Author Topic: Belma hops  (Read 793 times)

Offline jamminbrew

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Belma hops
« on: December 27, 2012, 09:54:54 PM »
After reading the Mosaic hops thread, I went to Freshops.com and bought 10 oz of them. (Thanks erockrph!)

Got to looking around, and found Belma hops on hopsdirect.com for $5.25 a pound. It is a new hop, and they are selling it low cost to get feed back from homebrewers about it. I picked up a pound because I couldn't pass that deal up. Anyone know anything about this one? What would it be good in? I'm thinking a Belgian ale of some kind, or maybe a pale ale? Definitely gonna use it in an IPA too.

Found some info on it... http://www.hopsdirect.com/project-belma/
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Offline erockrph

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Re: Belma hops
« Reply #1 on: December 27, 2012, 10:41:23 PM »
I have a pound sitting in my freezer as well. I haven't brewed with them yet, but I've been reading up on other brewers' experiences with them. The two consensus opinions I seem to be hearing is that a) it's not powerful enough to carry an IPA on its own and b) most reports say that it has a distinct strawberry aroma to it.

Right now I have it in the queue for a Brett Trois IPA this spring with Meridian, Mosaic and Caliente. It also sounds like it would be really nice in a Blonde or American Wheat.
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Offline 1vertical

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Re: Belma hops
« Reply #2 on: December 27, 2012, 11:20:27 PM »
A fine is a tax for doing wrong. A tax is a fine for doing well.

Offline jamminbrew

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Re: Belma hops
« Reply #3 on: December 27, 2012, 11:29:16 PM »
Excellent, thanks guys! I'll do some playing around with them, maybe give some to other members of my club, and see what they all think...
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Offline alcaponejunior

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Re: Belma hops
« Reply #4 on: January 16, 2013, 03:32:18 PM »
p.s. same reply posted on other belma thread

More on Belma hops.  I just popped the second bottle.

http://alcaponejunior.wordpress.com/2012/12/19/belma-ipa/#comment-1204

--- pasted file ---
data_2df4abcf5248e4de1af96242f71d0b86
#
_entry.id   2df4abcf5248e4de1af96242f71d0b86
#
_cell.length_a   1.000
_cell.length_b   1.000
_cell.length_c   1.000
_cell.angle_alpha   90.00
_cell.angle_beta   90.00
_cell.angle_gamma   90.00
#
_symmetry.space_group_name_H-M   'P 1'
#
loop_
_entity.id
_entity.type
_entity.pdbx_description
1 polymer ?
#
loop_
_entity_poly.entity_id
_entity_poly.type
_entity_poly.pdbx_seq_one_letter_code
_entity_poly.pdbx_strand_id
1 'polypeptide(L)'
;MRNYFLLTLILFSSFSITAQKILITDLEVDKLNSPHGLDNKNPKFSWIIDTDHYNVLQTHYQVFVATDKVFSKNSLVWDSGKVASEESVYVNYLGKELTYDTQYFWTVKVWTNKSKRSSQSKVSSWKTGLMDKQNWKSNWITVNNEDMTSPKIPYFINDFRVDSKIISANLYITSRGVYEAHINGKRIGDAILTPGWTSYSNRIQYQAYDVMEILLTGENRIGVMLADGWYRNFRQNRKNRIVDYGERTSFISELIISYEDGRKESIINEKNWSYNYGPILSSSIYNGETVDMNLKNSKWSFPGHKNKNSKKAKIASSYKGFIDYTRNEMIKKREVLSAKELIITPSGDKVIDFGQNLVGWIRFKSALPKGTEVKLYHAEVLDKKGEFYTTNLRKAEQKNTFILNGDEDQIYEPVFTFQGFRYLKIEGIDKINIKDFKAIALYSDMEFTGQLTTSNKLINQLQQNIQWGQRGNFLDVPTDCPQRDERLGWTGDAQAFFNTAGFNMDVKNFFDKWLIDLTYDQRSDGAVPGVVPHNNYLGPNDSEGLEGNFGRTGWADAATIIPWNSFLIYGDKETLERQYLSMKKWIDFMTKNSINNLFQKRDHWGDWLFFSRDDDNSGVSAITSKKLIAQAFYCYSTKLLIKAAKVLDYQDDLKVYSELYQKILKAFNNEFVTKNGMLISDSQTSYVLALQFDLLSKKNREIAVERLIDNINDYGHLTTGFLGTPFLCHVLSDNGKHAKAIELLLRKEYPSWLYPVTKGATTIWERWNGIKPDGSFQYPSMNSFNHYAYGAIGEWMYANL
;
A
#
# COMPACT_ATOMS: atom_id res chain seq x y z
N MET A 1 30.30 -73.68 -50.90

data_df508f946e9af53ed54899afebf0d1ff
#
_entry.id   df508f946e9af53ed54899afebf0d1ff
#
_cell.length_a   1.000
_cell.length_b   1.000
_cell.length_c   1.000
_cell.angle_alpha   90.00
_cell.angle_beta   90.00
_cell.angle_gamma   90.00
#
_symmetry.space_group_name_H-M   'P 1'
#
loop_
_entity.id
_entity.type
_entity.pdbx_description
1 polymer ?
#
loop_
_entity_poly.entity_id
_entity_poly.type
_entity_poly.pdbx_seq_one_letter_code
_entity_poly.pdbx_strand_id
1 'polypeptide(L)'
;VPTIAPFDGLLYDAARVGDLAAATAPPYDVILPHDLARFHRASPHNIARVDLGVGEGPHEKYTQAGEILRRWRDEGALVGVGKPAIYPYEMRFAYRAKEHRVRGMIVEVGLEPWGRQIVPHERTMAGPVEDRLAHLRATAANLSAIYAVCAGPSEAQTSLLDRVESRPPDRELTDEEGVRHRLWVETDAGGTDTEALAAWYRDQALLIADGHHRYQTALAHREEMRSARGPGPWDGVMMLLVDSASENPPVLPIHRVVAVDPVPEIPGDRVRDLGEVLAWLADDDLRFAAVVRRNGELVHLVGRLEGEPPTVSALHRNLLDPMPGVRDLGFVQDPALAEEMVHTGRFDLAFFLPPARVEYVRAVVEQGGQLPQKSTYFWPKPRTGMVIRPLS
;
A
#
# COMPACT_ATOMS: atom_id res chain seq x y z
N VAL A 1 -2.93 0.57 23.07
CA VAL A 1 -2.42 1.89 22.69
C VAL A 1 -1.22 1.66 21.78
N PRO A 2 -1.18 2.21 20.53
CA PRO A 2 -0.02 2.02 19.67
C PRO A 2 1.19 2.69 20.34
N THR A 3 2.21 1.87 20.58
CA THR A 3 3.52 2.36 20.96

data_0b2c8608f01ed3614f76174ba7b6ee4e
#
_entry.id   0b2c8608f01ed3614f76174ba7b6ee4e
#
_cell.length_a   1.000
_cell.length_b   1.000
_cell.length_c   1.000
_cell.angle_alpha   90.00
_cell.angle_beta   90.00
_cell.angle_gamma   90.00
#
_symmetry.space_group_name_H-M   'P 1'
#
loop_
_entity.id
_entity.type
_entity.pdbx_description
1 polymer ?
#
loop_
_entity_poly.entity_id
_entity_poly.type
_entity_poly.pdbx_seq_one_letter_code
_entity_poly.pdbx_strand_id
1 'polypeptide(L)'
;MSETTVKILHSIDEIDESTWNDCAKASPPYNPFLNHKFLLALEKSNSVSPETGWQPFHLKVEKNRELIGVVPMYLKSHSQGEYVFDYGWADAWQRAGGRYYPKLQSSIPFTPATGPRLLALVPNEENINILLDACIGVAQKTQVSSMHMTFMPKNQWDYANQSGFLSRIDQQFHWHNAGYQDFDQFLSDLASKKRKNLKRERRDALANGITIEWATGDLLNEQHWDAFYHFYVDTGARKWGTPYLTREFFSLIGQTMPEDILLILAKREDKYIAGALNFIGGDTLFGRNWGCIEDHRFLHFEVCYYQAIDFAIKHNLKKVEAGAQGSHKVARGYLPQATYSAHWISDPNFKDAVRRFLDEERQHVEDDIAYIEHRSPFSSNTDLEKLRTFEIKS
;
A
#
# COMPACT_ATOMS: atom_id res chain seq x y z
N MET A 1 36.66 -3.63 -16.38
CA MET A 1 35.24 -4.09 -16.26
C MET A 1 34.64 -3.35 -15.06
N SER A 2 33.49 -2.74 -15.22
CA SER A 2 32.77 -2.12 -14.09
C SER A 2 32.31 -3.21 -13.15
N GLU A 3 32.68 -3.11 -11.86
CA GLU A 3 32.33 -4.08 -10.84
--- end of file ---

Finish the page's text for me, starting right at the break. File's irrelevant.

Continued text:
Quote
OK. It’s been a week, and I’m trying the second bottle of this one.

It’s better conditioned now, although will probably still do well with another week or so of conditioning.

Appearance is pretty murky, light brown or dark tan, with a great, lasting head and awesome lacing. Appearance could improve.

The bitterness is about right for what I had in mind. It’s not overly bitter, but is sufficiently so. I didn’t intend it to be heavily bitter.

Flavor is a bit less that what I’d find optimal for an IPA. I think it needs something besides just belma… cascade might be nice. Late hopping with belma probably isn’t the way to go.

Aroma is pretty good, but if you compare it to something like Ruination, this beer falls short.

Now I know I’m not an expert like Mitch at Stone, but I think this beer was done properly enough to draw reasonable conclusions from this tasting.

I am going to say that belma is a good bittering hop, good for milder beers that don’t require that sharp, pungent, in-your-face hop forwardness like AIPAs or DIPAs. It would probably be better suited to English styles, mildly hopped American styles, or as a general bittering hop.

I do like the aroma that the dry hops lent to this beer, but it’s again not really IPA worthy. Again, good for styles that are less hoppy than IPAs.

I am still quite pleased with my Belma hops, I just won’t use them for super cheep IPA hops. They won’t go to waste, however. I will use them as a general bittering hop, or a hop for milder beer styles. Short of doing a side-by-side with magnum or warrior, I can’t say whether they’d really be a replacement. I don’t intend to do such a comparison, BTW! These will be fine for bittering.

In the end, I’ll drink every one of my somewhat milder than expected Belma IPA. It was a good experiment, and the beer is pretty good anyway.